Bones and ligaments of the foot.
Hello, everyone! This is Joao from Kenhub, and welcome to another anatomy tutorial. As you probably guessed, yes, we’re talking about the bones and ligaments of the foot today.
So, what I’m going to do on this tutorial is go over the different bony structures that you find on your foot as well as the main ligaments that you find attached to these bones because, keep in mind, we can go into a lot more detail when it comes to ligaments, but we will do so in a different tutorial.
Without further ado, I want to just list the different bones that we’re going to be covering here on this tutorial and that you find on your foot, and these include the calcaneus, the talus, the cuboid. We find three cuneiform bones known as the medial, intermediate, and lateral cuneiform bones.
There’s also an avicular bone to be discussed, and the metatarsals, as well as the proximal, medial, and distal phalanges.
When it comes to the different ligaments that I’m going to be covering on this tutorial, we will talk about the lateral collateral ligament, the medial collateral ligament, and finally, we’re going to look at the long plantar ligament.
Now, we’re ready to start off with the different bones seen… the first one here highlighted in green. This is the calcaneus, and the calcaneus is the largest bone of your foot.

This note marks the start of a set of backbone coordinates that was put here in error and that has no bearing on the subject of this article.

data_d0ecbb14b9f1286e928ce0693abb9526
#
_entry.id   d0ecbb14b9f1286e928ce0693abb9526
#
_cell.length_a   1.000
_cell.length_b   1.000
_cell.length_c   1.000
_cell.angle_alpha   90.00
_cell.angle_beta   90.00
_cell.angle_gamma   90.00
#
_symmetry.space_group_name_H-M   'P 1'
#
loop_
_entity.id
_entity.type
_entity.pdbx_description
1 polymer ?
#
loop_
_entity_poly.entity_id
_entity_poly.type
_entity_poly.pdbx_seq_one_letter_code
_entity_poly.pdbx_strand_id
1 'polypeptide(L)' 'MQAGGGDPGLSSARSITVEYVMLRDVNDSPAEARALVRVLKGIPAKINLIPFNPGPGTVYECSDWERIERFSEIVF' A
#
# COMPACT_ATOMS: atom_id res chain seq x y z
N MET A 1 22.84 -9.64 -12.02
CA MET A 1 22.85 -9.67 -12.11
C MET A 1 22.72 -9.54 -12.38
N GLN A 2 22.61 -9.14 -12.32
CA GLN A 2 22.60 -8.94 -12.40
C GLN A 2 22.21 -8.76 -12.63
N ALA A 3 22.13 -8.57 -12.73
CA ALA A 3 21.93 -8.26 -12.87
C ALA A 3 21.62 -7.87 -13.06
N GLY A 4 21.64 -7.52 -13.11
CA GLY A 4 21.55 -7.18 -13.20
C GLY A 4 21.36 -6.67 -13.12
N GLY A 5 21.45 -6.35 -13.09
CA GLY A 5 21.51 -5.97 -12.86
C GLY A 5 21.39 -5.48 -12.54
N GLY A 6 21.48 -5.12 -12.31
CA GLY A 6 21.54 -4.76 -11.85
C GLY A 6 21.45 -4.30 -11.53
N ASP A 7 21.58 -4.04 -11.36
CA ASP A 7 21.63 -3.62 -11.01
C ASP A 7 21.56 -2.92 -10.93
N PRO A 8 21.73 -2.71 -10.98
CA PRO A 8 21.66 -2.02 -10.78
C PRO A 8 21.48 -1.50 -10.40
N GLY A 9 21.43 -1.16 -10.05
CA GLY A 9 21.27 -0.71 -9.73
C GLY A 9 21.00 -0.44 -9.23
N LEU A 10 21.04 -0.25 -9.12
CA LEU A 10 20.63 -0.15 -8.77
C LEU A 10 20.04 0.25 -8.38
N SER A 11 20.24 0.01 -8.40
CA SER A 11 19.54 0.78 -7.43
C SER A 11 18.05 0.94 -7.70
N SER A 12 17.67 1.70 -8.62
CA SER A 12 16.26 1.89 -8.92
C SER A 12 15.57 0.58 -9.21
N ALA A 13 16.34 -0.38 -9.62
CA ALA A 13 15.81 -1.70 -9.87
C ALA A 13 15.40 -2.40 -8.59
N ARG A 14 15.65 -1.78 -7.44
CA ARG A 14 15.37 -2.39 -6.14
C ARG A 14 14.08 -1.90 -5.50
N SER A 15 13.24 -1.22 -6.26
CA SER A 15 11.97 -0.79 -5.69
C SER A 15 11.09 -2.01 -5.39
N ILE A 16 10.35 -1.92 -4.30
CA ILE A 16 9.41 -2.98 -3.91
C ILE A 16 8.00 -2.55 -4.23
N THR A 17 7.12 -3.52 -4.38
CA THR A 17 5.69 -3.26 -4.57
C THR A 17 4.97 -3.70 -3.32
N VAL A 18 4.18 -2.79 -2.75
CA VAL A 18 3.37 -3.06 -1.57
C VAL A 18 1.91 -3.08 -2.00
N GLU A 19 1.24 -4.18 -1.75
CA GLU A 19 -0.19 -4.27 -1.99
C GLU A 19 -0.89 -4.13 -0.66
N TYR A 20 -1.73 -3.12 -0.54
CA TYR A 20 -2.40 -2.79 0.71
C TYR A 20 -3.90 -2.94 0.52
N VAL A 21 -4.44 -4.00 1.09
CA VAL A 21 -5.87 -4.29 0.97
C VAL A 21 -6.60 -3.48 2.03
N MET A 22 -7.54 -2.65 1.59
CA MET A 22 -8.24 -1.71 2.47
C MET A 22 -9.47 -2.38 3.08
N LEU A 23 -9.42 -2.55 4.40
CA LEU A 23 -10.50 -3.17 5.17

This bone serves as origin point for different muscles, including the extensor digitorum brevis, the extensor hallucis brevis, and the quadratus plantae muscle.
It also serves as an insertion point for different muscles, three that I want to highlight here, specifically on the tuberosity of the calcaneus, and this includes the gastrocnemius, the soleus muscle, and the plantaris.
As I mentioned before, there’s this structure here that belongs to… that is part of the calcaneus, which is known as the tuber calcanei or the tuberosity of the calcaneus, which is a transverse elevation on the plantar surface of the calcaneus to which various muscles are, then, going to attach to as we saw also on the previous slide.
The tuberosity of the calcaneus will also serve as an origin point for different muscles, including the abductor digiti minimi and the flexor digitorum brevis. And you can clearly see here on these images, we’re looking, now, at the plantar side of the foot. And you see here the tuberosity of the calcaneus and the origin point for these muscles highlighted in green.